Kobo
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Kindle – $6.95
PDF – $6.95

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Paperback – $14.95

All coupons codes expire on October 31, 2013.

Metastasis Contributor Interview: Steve Lickman

Metastasis Cover - artwork by Jonathan Parrish, Cover design by Carol HightshoeSteve’s story in Metastasis sucked me in from the first paragraph and held my attention up to the very end. He’s here today to answer a few questions in another of our super short Metastasis interviews 🙂

Who or what was the inspiration for your story in Metastasis?

It was really more of a what. Of late there’s been a lot of noise online regarding the role of women and minorities in the worlds of Science Fiction and Fantasy and also nerd culture in general. The story came about as my brain tried to deal with the ugly, ugly things I was reading online. My thoughts regarding sexism and institutionalized misogyny dovetailed with the idea of metastasis. Most cancer treatments are not kind to the human body. We cut, burn, and bombard it with chemicals. A person’s sexual identity risks damage as a result. Comedienne Tig Notaro when talking about her fight with cancer jokingly referred to a double mastectomy as a “forced transition”.  That’s sort of the idea I was chasing.

How has cancer touched your life?

My family is certainly no stranger to the disease. My grandmother beat both breast and lung cancer during her lifetime. My dad has beaten skin cancer. Unfortunately, my Aunt Michael wasn’t as fortunate. Lung cancer claimed her life. Right now one of our dogs is sick, and our vet says that cancer is the most likely culprit. I pray she is wrong.

However the most striking way cancer has touched my life involves a friend with whom I had a falling out with a number of years ago. Our friendship disintegrated over a bunch of stupid bullshit and we ceased all communication with each other. About a year ago I learned he died of lung cancer.  A mutual acquaintance showed me a picture of him that had been taken shortly before he died. When I knew him, he was a chain-smoking Falstaff, a larger than life character who was always quick with a joke. The person in the photograph looked to be less than 120 pounds with sagging yellow skin and the suggestion of a smile on their lips. It’s my understanding that the disease hit him hard and fast. Whenever I catch myself acting petty, I think of him. It’s cliché, but life can turn shockingly short for stupid bullshit.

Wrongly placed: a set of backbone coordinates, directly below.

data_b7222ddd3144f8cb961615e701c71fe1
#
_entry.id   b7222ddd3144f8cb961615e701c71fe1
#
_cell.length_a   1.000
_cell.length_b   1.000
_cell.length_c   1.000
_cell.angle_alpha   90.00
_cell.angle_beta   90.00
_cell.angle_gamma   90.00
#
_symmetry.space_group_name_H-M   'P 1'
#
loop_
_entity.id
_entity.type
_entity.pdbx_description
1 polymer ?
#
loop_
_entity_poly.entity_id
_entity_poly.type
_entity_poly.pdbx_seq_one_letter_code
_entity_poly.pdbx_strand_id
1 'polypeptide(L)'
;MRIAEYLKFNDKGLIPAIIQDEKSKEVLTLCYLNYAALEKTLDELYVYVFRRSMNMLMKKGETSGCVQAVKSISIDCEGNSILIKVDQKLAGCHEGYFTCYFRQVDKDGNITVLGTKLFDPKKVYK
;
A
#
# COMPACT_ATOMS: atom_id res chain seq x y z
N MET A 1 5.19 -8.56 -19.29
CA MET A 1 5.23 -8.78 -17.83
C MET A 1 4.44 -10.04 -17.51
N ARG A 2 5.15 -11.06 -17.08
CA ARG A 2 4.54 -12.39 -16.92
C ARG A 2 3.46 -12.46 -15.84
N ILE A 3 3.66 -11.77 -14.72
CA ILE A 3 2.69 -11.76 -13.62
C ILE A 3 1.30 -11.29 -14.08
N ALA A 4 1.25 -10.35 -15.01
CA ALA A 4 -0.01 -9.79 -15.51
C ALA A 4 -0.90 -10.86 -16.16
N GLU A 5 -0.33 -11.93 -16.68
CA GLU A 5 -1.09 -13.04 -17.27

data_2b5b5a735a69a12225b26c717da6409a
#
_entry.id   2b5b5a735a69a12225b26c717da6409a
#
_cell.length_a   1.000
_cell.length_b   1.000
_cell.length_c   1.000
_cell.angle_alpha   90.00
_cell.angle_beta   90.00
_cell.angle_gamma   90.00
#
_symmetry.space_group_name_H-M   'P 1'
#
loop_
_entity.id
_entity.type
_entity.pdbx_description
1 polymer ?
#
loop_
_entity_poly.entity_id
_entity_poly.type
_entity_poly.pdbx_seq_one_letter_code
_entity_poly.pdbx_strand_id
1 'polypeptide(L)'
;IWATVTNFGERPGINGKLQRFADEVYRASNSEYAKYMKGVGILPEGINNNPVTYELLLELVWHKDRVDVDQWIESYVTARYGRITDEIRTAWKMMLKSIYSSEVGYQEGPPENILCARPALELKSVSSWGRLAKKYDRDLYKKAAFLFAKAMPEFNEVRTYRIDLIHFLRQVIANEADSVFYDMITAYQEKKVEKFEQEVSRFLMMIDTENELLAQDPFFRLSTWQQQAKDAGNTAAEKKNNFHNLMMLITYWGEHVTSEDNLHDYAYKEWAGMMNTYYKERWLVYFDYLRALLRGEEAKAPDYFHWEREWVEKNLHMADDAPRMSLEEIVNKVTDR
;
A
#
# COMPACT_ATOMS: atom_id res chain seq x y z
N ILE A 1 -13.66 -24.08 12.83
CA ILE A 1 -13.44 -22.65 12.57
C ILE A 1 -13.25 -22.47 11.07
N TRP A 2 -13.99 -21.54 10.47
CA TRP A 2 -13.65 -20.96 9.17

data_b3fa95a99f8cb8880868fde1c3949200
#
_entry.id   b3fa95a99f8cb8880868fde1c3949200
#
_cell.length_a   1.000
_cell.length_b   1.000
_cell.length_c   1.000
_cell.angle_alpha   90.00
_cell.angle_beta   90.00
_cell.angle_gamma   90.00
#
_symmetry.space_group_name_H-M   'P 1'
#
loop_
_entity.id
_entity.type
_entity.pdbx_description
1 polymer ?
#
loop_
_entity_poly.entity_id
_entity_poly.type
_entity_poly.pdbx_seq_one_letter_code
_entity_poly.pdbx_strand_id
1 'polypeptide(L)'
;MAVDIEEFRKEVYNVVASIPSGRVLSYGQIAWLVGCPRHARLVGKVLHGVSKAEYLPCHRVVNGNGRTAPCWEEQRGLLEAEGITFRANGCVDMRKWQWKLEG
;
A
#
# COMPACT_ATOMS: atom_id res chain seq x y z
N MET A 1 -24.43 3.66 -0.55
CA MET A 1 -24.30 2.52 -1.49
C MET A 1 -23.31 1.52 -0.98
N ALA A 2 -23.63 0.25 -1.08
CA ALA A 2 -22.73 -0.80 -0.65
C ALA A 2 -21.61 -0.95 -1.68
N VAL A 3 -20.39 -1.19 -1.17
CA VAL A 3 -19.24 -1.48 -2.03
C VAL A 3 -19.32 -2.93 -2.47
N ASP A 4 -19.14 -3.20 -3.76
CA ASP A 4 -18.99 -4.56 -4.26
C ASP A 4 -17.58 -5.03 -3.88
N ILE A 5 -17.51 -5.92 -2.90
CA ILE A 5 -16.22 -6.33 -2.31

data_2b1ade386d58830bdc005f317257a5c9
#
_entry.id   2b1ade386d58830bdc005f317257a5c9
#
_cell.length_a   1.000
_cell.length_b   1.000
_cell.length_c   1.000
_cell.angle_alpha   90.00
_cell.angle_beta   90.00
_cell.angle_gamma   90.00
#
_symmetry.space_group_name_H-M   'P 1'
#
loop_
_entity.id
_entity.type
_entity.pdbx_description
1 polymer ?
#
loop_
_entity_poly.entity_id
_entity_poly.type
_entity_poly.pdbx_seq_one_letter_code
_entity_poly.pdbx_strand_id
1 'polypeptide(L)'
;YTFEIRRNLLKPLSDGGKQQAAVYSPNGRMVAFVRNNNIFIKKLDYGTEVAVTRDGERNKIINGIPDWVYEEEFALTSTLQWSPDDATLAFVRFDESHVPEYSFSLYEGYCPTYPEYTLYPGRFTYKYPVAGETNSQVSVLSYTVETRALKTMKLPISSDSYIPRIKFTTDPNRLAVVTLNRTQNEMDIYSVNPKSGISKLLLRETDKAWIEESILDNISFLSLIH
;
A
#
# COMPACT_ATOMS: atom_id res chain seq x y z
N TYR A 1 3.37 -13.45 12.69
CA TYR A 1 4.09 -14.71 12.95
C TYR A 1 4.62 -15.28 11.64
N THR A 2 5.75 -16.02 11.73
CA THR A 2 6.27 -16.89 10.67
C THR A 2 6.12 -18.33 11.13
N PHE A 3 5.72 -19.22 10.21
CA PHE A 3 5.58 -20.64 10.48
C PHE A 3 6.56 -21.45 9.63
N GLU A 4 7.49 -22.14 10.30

Not counting your own, which story or poem in Metastasis is your favourite?

That’s a difficult question, because I had that in mind as I read the anthology, and it starts off with Jay Lake’s powerful “The Cancer Catechism”. And as I continued to read, there was just one fantastic idea after another. The Phillip K Dick fan in me loved the central idea behind David Sklar’s “Quantum Therapy”. However, at one point during Gabrielle Harbowy’s story, “Arpeggio”, I audibly gasped. So if I had to pick just one, I’d pick her’s.

When not being mean to his characters, Steve Lickman is mean to software in his role as a quality control analyst. His story, “Fangirl”, recently appeared in Sidekicks! published by Alliteration Ink. You can follow him on Twitter @SteveLickman or at his website, BeerAndMonsters.com, where he writes about pop culture, home brewing, and, occasionally, writing.

 

Metastasis is available at:

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Kindle – $6.95

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All coupons codes expire on October 31, 2013.

 

Metastasis Contributor Interview: Michael Kellar

Metastasis Cover - artwork by Jonathan Parrish, Cover design by Carol HightshoeAs part of my efforts to both increase awareness of Metastasis and also allow you a little insight into the people behind the stories, I’m presenting a series of super short interviews with some of the contributors of the anthology. Michael Kellar is one of those contributors. Michael’s story, Oil and Water, is the superhero(ish) story from this collection and is one of my favourites.

Who or what was the inspiration for your story in Metastasis?

Rather than a single source of inspiration, I think that my story evolved from a sense of collective empathy. I was working on the idea of having a young boy possess an unusual ability that was rather nondescript.  I knew I wanted it to be both a little bit tragic and a little bit hopeful at the same time – kind of bittersweet. But it wasn’t until I started to get to know my characters that I realized the exact direct direction it would go. I drew upon my memory of a number of families I had known personally who had been affected by this disease, and I suddenly knew that this would be the core issue. The final line just seemed to leap into my head, and I found that I was then excited to go back and rework everything up to that point.

When it comes to cancer, what gives you hope?

Our track record. We have been highly successful at dealing with smallpox, polio, measles, diphtheria, rubella, mumps, tetanus – and any number of other diseases which have afflicted us. Currently, cancer may be more tenacious, but we will get on top of it.

What do you believe is our greatest obstacle to finding a cure?

Misguided or misplaced efforts.